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Laser etcher saves wing big money

The 162nd Maintenance Group’s new laser etcher carves a control number into a wrench. Having the machine on base will save the unit more than $100,000 and help maintainers keep track of tools. (Air National Guard photo by Master Sgt. Dave Neve)

The 162nd Maintenance Group’s new laser etcher carves a control number into a wrench. Having the machine on base will save the unit more than $100,000 and help maintainers keep track of tools. (Air National Guard photo by Master Sgt. Dave Neve)

TUCSON, Ariz. -- Despite its 27,000 pounds of thrust and exhaust capable of rolling a van 50 feet away, an F-16 Fighting Falcon can be ground to a violent halt by a single unaccounted for tool.

This is why each of the 100,000 tools at the 162nd Fighter Wing has a control number etched into them. It is also why the wing recently spent $54,000 to purchase a new laser etching machine.

"We've been etching each tool manually with a control number for years; recently the Air Force mandated that that all tools be re-etched with a new 9-digit code," said Senior Master Sgt. Victor Lara, Fabrication Element supervisor.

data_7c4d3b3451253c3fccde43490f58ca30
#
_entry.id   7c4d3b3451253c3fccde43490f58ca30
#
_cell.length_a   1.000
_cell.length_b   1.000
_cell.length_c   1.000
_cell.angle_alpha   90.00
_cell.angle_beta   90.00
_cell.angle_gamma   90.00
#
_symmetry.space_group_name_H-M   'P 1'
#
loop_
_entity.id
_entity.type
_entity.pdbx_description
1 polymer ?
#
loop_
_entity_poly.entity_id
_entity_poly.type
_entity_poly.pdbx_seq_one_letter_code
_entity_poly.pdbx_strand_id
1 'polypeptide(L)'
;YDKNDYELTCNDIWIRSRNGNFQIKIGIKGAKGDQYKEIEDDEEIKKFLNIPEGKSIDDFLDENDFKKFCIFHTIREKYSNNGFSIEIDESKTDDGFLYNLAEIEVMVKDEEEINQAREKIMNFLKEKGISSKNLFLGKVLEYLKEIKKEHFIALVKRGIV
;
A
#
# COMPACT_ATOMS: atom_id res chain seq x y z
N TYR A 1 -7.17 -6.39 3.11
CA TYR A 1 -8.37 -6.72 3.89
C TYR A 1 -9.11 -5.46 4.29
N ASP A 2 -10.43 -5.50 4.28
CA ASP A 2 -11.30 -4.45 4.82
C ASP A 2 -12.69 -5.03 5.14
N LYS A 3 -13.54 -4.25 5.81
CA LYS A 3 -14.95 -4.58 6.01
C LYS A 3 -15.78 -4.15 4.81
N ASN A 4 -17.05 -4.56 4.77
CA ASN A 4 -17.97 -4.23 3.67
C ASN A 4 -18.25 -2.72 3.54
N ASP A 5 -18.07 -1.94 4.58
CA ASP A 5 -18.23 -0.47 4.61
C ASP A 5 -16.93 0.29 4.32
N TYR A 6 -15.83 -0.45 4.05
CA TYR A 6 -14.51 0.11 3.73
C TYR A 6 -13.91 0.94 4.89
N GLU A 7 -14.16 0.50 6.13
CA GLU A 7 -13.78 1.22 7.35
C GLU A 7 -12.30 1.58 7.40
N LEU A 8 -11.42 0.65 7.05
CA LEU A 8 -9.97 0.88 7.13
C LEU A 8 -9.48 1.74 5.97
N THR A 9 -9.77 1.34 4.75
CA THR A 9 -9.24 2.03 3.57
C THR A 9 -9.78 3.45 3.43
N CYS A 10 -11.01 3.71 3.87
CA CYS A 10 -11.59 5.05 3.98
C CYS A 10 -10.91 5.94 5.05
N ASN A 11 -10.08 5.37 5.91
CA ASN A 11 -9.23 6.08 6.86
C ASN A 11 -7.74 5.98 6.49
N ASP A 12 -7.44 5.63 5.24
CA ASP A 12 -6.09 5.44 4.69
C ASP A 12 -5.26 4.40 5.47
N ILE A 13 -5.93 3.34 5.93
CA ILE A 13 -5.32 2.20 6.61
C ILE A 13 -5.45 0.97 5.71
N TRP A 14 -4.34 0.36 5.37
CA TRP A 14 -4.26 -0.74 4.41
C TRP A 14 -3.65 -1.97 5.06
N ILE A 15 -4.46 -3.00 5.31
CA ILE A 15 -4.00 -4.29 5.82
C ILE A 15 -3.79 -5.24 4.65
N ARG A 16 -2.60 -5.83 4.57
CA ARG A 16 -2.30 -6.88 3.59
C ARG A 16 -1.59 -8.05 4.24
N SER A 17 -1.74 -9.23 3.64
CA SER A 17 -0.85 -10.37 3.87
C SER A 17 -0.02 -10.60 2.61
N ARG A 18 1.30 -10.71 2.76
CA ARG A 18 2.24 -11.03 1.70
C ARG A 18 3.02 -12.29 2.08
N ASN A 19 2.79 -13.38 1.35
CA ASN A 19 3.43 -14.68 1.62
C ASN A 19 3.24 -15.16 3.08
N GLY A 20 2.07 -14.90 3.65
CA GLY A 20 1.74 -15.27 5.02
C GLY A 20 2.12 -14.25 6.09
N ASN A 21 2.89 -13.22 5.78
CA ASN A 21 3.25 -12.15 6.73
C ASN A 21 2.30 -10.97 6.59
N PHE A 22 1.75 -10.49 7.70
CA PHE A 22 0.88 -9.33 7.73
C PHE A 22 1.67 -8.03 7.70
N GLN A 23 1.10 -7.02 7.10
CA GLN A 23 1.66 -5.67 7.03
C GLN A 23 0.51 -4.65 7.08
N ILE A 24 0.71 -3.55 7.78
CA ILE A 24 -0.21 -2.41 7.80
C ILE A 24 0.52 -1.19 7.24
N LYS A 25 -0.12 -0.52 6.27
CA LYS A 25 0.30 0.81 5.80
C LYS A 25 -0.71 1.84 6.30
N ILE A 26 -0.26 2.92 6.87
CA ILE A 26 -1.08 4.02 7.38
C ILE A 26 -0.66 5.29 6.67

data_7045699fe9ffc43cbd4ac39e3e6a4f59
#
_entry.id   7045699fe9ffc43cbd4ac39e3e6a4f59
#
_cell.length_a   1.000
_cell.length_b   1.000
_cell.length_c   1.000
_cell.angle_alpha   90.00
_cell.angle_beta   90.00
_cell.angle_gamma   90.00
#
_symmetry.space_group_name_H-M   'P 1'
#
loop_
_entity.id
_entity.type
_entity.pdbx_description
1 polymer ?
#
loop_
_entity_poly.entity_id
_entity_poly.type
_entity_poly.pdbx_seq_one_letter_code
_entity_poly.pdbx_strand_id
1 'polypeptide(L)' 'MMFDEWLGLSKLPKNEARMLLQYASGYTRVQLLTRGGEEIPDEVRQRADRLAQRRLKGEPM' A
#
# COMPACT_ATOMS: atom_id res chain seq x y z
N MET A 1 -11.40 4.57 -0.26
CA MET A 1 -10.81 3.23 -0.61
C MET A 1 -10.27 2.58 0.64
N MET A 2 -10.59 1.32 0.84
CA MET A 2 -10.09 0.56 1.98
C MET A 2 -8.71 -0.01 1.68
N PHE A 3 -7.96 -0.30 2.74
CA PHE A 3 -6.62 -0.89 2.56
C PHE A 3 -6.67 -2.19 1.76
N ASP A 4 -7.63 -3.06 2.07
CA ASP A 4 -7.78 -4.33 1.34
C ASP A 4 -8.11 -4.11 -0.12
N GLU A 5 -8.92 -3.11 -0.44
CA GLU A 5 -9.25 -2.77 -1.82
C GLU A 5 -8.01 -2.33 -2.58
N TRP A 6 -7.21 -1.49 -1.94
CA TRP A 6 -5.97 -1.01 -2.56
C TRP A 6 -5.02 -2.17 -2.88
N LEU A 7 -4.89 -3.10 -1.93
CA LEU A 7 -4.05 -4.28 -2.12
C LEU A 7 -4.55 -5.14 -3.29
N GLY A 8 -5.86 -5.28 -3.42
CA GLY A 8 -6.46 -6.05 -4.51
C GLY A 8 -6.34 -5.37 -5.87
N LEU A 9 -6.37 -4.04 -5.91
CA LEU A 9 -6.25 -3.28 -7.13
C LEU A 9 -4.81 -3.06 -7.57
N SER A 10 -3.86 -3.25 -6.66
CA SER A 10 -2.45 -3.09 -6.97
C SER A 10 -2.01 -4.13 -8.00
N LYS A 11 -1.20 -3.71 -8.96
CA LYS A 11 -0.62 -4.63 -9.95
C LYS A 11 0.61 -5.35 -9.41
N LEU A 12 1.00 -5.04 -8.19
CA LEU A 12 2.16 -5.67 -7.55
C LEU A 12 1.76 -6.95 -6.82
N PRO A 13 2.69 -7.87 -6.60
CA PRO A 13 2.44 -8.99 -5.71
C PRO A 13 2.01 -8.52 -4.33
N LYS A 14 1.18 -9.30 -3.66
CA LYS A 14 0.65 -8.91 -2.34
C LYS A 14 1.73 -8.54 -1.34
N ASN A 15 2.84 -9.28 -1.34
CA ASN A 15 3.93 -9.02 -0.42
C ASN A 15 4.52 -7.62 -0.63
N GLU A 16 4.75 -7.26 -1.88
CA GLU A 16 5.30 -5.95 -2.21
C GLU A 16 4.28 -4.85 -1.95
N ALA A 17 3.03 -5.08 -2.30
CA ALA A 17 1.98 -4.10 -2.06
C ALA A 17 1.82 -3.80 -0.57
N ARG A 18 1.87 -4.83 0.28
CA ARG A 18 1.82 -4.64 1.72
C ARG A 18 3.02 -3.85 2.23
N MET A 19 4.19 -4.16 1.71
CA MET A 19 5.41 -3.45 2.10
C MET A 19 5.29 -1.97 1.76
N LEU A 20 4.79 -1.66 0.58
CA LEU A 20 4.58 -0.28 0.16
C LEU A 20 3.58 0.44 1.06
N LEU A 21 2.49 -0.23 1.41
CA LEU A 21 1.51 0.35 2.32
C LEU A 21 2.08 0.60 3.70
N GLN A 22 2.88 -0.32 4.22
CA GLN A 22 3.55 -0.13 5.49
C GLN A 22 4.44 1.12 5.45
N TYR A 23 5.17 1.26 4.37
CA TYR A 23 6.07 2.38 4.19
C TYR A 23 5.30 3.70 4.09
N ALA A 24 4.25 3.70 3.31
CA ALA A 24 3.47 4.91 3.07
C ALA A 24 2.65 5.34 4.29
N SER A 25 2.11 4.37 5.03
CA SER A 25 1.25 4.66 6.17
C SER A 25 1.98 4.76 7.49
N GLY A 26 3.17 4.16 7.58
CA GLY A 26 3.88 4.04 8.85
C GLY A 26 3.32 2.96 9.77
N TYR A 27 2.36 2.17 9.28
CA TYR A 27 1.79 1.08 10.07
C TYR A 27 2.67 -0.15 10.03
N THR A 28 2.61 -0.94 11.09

The new number helps maintain 24-7 accountability of each tool; the code specifies which base, shop and tool box where each tool belongs.

"On average it costs 85 cents per tool to have an off-base shop laser etch the code onto it. Also, the old code has to be removed. With more than 100,000 tools on base that could cost the Guard $170,000," said Staff Sgt. Mike Fobell, aircraft electrician.

Purchasing the new Galvanometer laser was Sergeant Fobell's 'brainchild,' and he's invested three weeks learning how to operate the new machine. "It can laser etch flat metallic surfaces. The lifespan is 20,000 hours, or about 10 years," he said.

Even after the initial etching is complete, the Guard can continue to use the machine to etch new tools as old ones become unserviceable and create nameplates or other items for use around the base.

"It's a smart investment," said Sergeant Fobell.